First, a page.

“Your name, Aldyth, means ‘ancient prophecy,’ and the time has come for you to fulfill the ancient prophecy for which you are named. May we both be wise and strong enough for this day, for the stars have completed their dance, the Great Mother has aligned the spheres, the spectators have stepped into play. In other words,” said Sirona wryly, “the pot has come to a boil.”

This is the feel of the whole book – and I wish people still talked like this:

“Let you wash the dust of the road off your lips with a mug of ale. Then you must tell us how you have fared on your journey.”

The evil William the Conqueror.

The good King Harold Godwinson.

The authors took a bit of poetic license with the real story, but many parts are still the same as the true events. They used as many real names as they could – including the good King Harold Godwinson, William the Conqueror (or King William), Edith SwanNeck (King Harold’s wife), Sheriff Hugh fitzGrip, Abbess Eulalia, and many more.

After the battle of Hastings, King Harold’s body was never found. It was a legend in England for centuries that King Harold would come back and pull England out of the muck when it was needed the most. He never came back. As for King William, he was said to have gone crazy, seeing King Harold everywhere, and it was said that he actually apologized with his dying breath for all the ruin he brought on England.

The book had a little bit of everything. A little bit of romance, humor, history, legend, magic, and heroism. It was fantastic. Actually, I think maybe my husband is glad I’m done with it – I’ve had my face hidden behind this book for four days. :-)

Definitely recommended.

Happy reading, bookish friends.

His Dark Materials, books 2 and 3

Written by Phillip Pullman

Books 7 & 8 of 2012 (I’m falling behind, I know!)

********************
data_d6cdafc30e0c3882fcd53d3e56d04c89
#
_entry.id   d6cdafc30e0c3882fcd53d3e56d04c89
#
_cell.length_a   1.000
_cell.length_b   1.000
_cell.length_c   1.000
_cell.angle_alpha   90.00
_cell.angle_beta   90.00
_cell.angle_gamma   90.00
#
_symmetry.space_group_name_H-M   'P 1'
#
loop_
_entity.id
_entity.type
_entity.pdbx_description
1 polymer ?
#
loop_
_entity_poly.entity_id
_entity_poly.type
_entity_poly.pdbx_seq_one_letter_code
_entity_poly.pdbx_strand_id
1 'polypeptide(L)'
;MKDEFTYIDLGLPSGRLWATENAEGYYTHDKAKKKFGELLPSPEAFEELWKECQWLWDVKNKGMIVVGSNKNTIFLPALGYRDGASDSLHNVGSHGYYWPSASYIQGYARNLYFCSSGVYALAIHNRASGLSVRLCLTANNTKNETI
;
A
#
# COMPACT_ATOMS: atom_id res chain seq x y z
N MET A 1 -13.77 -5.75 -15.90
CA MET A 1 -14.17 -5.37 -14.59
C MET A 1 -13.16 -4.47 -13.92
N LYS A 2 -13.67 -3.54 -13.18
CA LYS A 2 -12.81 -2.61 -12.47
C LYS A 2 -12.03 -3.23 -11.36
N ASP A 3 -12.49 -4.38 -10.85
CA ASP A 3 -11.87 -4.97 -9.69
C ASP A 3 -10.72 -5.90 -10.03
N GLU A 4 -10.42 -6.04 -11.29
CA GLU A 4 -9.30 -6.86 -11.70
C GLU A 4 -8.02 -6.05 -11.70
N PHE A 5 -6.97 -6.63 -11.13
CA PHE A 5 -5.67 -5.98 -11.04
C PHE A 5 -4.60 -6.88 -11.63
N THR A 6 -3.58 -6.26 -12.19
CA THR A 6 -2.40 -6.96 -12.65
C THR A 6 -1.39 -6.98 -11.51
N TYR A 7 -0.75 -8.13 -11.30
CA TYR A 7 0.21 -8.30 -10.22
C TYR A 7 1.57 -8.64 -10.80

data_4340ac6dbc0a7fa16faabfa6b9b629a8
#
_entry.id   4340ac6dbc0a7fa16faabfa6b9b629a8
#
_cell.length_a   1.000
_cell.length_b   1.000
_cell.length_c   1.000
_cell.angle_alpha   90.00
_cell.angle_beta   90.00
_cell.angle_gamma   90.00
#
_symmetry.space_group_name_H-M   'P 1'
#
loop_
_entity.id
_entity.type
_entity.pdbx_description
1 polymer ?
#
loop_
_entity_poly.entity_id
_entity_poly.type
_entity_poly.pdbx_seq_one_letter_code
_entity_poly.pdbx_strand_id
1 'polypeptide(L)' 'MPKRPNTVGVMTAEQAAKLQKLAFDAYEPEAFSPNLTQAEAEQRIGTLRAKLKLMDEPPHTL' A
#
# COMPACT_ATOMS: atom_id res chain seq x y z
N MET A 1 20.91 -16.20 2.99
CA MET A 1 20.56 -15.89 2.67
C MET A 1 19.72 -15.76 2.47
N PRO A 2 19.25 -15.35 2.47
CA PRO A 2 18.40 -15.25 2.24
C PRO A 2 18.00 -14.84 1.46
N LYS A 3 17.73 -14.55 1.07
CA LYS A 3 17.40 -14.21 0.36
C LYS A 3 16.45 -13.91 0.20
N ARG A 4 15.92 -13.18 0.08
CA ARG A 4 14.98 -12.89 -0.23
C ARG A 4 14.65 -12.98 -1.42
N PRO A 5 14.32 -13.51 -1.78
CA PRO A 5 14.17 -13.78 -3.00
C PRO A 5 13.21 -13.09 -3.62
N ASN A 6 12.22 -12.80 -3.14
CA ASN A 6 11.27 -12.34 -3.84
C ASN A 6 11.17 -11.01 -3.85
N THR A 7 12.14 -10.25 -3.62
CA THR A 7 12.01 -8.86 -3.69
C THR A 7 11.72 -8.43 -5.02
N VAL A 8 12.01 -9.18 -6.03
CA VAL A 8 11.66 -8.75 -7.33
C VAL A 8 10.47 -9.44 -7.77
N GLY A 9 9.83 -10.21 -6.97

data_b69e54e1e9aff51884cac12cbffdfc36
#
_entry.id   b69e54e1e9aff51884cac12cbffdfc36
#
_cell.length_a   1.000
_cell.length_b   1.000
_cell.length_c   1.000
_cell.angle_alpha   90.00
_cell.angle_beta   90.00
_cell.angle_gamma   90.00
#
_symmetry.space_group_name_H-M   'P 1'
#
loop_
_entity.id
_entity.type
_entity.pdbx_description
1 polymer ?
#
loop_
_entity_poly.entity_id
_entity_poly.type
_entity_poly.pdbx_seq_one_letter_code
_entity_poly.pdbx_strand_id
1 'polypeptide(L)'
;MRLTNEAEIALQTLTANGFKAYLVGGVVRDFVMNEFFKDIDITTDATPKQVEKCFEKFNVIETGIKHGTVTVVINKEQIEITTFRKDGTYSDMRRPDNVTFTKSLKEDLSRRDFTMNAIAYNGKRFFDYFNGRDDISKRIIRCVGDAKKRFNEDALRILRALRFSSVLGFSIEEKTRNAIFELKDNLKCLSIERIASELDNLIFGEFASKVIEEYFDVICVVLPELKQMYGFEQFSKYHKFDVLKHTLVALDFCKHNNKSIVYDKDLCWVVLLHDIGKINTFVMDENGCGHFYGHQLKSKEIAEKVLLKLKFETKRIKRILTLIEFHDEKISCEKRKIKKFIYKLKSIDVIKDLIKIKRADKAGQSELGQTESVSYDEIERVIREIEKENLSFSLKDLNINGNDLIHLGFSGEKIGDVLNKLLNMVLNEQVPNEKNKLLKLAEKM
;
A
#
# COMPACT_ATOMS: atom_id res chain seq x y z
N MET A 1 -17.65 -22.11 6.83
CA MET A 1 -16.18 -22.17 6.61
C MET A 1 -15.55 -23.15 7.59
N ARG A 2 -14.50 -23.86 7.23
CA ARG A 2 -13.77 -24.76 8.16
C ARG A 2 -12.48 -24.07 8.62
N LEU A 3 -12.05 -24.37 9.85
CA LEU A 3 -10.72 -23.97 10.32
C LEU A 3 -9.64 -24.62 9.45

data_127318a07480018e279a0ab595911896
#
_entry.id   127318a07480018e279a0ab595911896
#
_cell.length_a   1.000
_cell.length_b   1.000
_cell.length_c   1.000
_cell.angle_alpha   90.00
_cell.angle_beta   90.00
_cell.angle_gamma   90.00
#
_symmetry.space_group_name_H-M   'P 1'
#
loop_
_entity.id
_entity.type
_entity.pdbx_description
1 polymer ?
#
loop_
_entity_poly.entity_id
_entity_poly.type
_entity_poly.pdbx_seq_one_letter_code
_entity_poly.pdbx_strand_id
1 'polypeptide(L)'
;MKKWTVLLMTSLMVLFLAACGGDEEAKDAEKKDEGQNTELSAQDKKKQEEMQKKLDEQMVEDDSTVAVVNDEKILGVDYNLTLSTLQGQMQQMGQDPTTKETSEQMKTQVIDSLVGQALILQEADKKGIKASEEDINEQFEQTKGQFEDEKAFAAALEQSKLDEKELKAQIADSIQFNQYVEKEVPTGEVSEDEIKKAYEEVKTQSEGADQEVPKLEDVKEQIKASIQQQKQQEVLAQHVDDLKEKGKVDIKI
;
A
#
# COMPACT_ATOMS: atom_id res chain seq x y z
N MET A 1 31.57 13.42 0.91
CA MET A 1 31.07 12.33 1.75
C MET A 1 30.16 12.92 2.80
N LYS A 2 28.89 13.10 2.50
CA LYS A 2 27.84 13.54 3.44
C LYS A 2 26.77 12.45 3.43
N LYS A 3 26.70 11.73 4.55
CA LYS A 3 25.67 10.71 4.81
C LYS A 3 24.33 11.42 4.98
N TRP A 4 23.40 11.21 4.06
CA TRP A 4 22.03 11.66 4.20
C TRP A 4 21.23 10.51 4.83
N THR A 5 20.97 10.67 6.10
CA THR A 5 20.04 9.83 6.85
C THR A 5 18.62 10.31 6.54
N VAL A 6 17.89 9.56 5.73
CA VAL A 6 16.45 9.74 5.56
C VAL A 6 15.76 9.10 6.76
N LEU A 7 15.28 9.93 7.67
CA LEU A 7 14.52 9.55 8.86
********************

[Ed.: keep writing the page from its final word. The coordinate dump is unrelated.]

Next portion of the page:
The Subtle Knife
Nationality: U.K.
Publisher: Ballantine Books
First Edition: 1997
My Edition: 2002
Original Language: English

The Amber Spyglass
Nationality: U.K.
Publisher: Ballantine Books
First Edition: 2000
My Edition: 2002
Original Language: English

Well, folks, I’m pretty done with this trilogy. It COMPLETELY goes against my set of beliefs about my God. And for that, it gets knocked down a couple of notches.

The Golden Compass was fantastic. Great story, exciting, well-developed main character, etc. However…..

The cover of the book The Subtle Knife.

The Cover of Book #2, The Subtle Knife

The Subtle Knife was not nearly as exciting as its predecessor. It was basically just introducing a new character, Will, and building a plot for the next book, The Amber Spyglass, without actually having a good storyline of its own. So that sucked.

The cover of the book The Amber Spyglass.

The Cover of Book #3, The Amber Spyglass

As for The Amber Spyglass, the characters got pretty old. Boring. It took me forever to get through.

Now I know there are a bunch of die-hard fans of this trilogy out there, and I’m not trying to step on any toes here – it just wasn’t my favorite. I love fantasy fiction. My husband thinks I’m such a huge geek. But really, this just isn’t my type of fantasy fiction. I’m more of a wizards-mutilating-each-other-in-space kind of gal. And that’s okay. We will just agree to disagree, okay? Okay.

On to the next….happy reading, friends.